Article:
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US toymakers avoid tariff hikes before Christmas

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(Xinhua) – Thanks to a long-awaited announcement earlier this month that the United States and China agreed on a “phase-one” economic and trade deal, the US toy industry, among many others, narrowly escaped potentially disastrous tariff hikes before Christmas.

It was a relief to Jay Foreman, president and chief executive officer of Basic Fun, a Florida-based toy business. He compared the threat to a “sword” over his head, saying it has cast a shadow on business operations, planning and development.

“Of course I’ll feel great that I don’t have impending disaster raining down on me,” Foreman said. “I would have really felt a lot better if I never had it in the first place.”

For months, Foreman and his colleagues have been concerned about the arrival of a “nightmare” that toys his company imports from China would be slapped with additional 15 percent tariffs, previously scheduled to take effect on Dec 15.

“It’s a direct tax on our merchandise and profits,” Foreman said of the tariffs. “If somebody is trying to take and reduce our profits, it becomes a nightmare.”

Facing the threat, Basic Fun, which sources most of its products from Chinese manufacturers in China, has closely followed the trade negotiations between the world’s top two economies and constantly held meetings to discuss the situation.

“Are the tariffs on? We have a meeting. What do we do? Are the tariffs off? We have a meeting. What do we do? So it really becomes difficult to plan,” Foreman said.

The anxiety kept growing until two days before the deadline when China and the United States announced the “phase-one” agreement, followed by the White House’s decision not to proceed the planned tariffs targeting Chinese imports, including phones, computers, holiday ornaments, clothing and toys.

Steve Pasierb, president and chief executive of the New York City-based US Toy Association, said he welcomes the deal.

“With uncertainty removed, toy companies can move forward and focus on planning, product development and providing joy for kids through the toys and games they make,” Pasierb said in a statement.

Foreman said he understands that the deal won’t fix all the trade issues between the two nations, but “it’s a goodwill gesture to show the market and to the world that America and China can work together”.

 

Safety comes first

 

Since Washington initiated trade disputes with China over a year ago, US businesses relying on China’s manufacturing prowess were frequently asked why they simply don’t relocate their production to other countries or regions.

Most said they couldn’t or wouldn’t, including Basic Fun, which lists safety as its “first concern”.

Over the past few decades, Basic Fun and many other US toy companies have worked closely with their Chinese partners. Together they have developed the best supply chain and the highest safety standards in the toy industry.

“It’s a really efficient, fantastic and most importantly, safe production and supply chain … It’s really important for toys to be made safely,” said Foreman.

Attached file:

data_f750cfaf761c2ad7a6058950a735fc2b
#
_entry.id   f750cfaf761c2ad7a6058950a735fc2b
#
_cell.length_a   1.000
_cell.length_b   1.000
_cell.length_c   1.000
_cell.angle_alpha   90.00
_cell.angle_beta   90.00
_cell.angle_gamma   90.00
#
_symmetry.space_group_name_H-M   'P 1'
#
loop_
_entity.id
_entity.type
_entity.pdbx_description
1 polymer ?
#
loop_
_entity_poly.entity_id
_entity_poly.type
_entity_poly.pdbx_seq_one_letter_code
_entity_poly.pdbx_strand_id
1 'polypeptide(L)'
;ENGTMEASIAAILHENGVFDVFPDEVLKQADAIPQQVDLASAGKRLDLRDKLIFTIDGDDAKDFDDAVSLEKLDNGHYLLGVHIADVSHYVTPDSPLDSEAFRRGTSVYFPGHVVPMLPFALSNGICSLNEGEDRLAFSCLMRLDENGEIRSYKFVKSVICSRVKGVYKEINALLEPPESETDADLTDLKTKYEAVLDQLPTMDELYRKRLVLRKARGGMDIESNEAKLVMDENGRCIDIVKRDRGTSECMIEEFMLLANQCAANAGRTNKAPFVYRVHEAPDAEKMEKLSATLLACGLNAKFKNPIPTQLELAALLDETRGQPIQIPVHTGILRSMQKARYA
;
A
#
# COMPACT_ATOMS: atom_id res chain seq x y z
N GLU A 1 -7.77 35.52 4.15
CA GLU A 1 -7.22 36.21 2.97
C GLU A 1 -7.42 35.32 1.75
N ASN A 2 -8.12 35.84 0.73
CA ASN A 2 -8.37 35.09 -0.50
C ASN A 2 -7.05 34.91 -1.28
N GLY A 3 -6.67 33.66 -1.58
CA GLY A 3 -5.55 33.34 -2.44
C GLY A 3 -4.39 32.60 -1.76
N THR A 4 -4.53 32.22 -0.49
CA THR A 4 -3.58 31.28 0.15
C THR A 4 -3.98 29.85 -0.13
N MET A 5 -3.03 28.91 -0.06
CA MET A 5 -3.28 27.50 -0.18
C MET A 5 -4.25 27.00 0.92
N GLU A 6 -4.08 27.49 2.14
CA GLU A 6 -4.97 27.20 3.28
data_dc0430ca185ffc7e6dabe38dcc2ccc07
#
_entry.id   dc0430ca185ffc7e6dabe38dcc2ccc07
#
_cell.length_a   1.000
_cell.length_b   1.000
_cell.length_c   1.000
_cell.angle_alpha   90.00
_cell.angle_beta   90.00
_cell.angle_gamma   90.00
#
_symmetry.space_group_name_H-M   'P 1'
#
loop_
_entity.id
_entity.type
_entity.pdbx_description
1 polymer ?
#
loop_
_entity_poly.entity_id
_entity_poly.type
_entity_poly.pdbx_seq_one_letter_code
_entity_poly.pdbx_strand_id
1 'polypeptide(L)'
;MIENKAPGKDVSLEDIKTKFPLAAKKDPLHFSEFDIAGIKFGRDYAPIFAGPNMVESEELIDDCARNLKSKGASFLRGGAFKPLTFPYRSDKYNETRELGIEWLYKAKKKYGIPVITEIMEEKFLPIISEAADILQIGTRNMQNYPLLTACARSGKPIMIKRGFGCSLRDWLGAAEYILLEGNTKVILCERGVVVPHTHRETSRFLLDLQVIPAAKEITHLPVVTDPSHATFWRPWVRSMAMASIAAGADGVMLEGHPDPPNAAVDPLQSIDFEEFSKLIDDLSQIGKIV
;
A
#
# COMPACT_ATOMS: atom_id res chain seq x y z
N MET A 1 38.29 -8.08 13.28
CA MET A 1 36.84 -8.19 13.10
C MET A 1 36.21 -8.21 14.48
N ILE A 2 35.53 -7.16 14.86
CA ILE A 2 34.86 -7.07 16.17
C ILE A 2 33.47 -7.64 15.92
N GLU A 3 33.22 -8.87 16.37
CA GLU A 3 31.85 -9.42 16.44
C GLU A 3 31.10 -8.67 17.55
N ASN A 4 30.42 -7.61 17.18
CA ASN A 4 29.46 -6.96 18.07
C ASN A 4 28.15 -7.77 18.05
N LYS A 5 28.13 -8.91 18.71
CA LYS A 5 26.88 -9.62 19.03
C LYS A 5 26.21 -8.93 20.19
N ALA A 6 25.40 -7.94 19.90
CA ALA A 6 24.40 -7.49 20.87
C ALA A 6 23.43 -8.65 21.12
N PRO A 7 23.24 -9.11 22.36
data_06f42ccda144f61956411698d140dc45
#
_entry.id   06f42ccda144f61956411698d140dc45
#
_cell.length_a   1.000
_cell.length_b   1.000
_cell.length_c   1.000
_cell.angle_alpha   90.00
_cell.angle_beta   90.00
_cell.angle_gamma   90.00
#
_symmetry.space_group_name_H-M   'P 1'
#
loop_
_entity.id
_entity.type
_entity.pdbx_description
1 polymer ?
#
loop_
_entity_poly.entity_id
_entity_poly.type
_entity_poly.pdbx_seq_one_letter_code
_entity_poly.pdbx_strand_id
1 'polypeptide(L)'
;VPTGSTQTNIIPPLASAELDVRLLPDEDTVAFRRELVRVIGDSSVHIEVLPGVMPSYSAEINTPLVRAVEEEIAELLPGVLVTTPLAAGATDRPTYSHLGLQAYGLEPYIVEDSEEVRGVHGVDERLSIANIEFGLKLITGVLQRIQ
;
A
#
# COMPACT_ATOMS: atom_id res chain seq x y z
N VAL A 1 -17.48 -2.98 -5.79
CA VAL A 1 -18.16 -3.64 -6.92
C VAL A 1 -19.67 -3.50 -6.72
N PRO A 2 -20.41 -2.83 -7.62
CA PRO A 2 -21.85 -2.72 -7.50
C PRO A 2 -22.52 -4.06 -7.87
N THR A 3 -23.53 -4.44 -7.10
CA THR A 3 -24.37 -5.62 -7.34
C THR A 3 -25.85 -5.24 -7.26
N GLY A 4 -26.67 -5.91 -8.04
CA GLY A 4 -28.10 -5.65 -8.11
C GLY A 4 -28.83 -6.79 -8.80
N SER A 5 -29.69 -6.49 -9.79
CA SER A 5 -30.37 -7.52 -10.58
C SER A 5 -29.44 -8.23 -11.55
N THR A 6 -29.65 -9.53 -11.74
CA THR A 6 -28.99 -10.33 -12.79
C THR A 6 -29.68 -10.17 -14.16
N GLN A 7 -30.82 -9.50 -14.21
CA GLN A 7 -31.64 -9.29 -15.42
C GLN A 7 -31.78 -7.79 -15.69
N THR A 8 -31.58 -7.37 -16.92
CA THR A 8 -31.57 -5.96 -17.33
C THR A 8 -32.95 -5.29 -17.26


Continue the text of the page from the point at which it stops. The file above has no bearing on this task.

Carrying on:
“You almost never hear an issue of a toy being unsafe anymore that’s made in China.”

The entrepreneur also weighed in on China’s strength in manufacturing. “We really rely on the Chinese productivity a lot because the factories and the workforce are extremely efficient.”

“They really know how to set up production lines,” he added. “They’re motivated. They’re hardworking. They’re diligent. And they’ve been a really important part of the growth of the toy industry in the United States.”

As for Basic Fun, moving production out of China would take 12 to 24 months and cost millions of dollars, not to mention posing certain risks.

“I can say that I have no interest in moving out of China … There’s no good option for our industry,” Foreman noted.

 

Tough times hurt industry

 

The past two years for the US toy industry have been tough. Toys “R” Us, once the country’s leading toy retailer and Basic Fun’s biggest customer, filed for bankruptcy in 2017, resulting in the closure of hundreds of stores and the elimination of tens of thousands of jobs.

Partly because of Toys “R” Us downfall, the US toy industry is expected to be hit with a decline of 3 to 5 percent in sales in 2019, Foreman said disconsolately.

The waning of brick-and-mortar retail in the United States comes amid a rise of online sales and shopping, which has brought both challenges and opportunities for Basic Fun and other toy brands.

“All of us in the toy industry are slowly, with many challenges, learning the best way to sell and market our products online,” Foreman said.

In addition to competing against each other, US toy makers also face fierce competition from console games, mobile gaming and social media. Clearly, no one wants more tariffs or the threat of them.

“We work in a business that has a long development cycle. We’re selling and we’re showing our customers products now for next Christmas,” he said. “When there’s uncertainty about the price you’re going to charge your customers, you really can’t plan effectively.”

But the US toy industry might consider itself lucky, given how plenty of imports from China still remain subject to extra tariffs by Washington, which are taking a toll on the national economy, company profits and the public.

Pasierb said he wants to see an end to the trade disputes, urging the administration to “seize this opportune point in time to also eliminate tariffs that remain in effect”.

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